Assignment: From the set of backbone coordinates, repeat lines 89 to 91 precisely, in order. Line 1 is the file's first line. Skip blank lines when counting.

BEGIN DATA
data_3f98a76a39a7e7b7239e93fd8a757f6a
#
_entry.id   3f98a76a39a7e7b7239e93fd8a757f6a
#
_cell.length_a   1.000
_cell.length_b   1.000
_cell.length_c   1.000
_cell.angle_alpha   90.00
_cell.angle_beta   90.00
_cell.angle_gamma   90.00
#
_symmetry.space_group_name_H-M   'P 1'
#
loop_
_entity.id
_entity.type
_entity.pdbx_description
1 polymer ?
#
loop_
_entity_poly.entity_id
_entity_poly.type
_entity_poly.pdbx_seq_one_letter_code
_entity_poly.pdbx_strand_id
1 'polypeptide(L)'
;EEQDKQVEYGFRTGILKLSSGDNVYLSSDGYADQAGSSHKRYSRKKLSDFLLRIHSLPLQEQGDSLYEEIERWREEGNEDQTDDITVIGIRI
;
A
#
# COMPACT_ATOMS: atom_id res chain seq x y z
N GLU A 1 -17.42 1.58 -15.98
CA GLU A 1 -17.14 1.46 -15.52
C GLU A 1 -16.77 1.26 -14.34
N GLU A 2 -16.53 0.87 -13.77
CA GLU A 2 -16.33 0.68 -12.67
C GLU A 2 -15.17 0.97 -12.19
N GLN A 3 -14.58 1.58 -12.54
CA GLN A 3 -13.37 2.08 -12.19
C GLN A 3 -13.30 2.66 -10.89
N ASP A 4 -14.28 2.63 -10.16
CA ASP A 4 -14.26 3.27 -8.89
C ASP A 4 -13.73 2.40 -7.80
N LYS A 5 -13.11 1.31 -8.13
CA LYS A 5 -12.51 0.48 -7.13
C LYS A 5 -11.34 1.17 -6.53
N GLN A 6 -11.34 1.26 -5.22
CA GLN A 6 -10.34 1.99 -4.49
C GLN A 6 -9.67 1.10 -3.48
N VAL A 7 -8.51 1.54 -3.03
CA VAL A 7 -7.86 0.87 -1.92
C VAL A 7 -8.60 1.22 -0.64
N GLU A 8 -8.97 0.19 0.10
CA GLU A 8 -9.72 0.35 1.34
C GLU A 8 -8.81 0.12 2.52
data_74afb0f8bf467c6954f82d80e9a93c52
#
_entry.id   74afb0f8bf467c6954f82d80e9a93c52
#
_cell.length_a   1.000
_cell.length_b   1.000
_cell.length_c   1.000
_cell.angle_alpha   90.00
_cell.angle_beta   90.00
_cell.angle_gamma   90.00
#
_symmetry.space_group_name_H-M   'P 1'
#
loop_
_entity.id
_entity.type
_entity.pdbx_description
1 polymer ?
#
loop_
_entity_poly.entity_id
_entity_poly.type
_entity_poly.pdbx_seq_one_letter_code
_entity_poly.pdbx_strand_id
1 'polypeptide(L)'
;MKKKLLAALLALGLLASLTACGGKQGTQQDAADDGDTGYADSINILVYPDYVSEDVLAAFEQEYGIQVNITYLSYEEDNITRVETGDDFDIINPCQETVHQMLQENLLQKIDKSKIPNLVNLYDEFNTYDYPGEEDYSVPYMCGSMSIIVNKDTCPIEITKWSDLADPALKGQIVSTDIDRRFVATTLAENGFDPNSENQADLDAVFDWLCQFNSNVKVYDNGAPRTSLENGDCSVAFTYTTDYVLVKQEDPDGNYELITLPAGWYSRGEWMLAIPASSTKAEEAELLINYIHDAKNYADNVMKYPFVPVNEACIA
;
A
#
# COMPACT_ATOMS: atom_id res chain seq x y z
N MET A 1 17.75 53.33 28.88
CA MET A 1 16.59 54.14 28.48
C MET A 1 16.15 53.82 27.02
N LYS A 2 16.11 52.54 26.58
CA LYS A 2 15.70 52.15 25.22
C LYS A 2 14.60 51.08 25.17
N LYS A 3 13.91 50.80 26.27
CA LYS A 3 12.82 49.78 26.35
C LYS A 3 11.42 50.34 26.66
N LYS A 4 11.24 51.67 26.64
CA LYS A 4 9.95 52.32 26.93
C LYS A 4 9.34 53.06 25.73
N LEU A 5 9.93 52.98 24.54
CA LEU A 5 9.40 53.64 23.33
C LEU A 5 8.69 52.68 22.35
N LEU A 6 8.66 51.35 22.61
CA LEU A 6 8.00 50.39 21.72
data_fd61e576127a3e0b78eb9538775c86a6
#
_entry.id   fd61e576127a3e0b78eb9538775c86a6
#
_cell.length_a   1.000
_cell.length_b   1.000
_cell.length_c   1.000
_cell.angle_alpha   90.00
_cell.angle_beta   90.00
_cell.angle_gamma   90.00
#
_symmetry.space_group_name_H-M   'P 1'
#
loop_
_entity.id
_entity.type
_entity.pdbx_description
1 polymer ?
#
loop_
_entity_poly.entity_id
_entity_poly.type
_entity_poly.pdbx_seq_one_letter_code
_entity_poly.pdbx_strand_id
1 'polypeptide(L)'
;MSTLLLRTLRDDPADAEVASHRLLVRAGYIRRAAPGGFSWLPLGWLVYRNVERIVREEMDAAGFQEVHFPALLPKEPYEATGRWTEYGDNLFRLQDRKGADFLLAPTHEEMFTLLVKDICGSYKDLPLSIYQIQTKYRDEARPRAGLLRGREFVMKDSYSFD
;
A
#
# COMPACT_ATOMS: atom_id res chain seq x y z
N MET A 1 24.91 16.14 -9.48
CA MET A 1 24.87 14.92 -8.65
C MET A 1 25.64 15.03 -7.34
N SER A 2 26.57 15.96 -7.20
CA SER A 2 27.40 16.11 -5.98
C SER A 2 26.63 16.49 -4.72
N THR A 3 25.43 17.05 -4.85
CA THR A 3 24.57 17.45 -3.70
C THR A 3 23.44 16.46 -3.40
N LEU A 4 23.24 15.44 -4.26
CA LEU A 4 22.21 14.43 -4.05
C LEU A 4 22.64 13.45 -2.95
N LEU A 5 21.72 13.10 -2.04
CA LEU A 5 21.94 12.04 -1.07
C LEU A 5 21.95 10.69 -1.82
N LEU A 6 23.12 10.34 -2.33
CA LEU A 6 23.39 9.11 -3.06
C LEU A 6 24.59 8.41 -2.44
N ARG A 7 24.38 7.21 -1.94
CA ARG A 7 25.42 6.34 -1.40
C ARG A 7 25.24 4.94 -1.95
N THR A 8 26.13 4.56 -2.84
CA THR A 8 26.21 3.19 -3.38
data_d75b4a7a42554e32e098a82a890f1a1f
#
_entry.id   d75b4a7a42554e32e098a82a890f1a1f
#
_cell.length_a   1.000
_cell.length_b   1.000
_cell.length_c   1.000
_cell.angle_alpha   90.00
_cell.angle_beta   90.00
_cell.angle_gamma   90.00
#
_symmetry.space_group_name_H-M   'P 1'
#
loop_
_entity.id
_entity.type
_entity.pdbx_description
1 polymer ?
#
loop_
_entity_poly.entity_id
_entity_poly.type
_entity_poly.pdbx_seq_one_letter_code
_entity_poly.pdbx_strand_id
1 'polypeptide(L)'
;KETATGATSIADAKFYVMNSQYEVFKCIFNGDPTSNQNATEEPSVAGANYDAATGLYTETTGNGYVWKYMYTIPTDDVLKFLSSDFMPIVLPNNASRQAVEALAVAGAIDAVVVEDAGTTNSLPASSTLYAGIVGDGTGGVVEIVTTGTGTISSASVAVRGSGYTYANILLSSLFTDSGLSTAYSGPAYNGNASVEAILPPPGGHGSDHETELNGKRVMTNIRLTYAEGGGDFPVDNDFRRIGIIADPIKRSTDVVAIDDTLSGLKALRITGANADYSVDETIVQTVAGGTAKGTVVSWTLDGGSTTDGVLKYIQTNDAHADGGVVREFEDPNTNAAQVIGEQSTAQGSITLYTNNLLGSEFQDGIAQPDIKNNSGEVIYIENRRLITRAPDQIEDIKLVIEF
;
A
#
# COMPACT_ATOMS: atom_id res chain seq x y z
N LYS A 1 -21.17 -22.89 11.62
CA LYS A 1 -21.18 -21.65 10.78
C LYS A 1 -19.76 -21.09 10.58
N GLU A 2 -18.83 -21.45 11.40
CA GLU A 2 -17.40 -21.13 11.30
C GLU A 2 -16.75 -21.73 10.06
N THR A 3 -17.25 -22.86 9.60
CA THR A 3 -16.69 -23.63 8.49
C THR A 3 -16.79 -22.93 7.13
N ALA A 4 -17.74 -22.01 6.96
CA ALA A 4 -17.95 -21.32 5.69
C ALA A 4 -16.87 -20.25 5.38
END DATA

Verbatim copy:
CA LYS A 2 15.70 52.15 25.22
C LYS A 2 14.60 51.08 25.17
N LYS A 3 13.91 50.80 26.27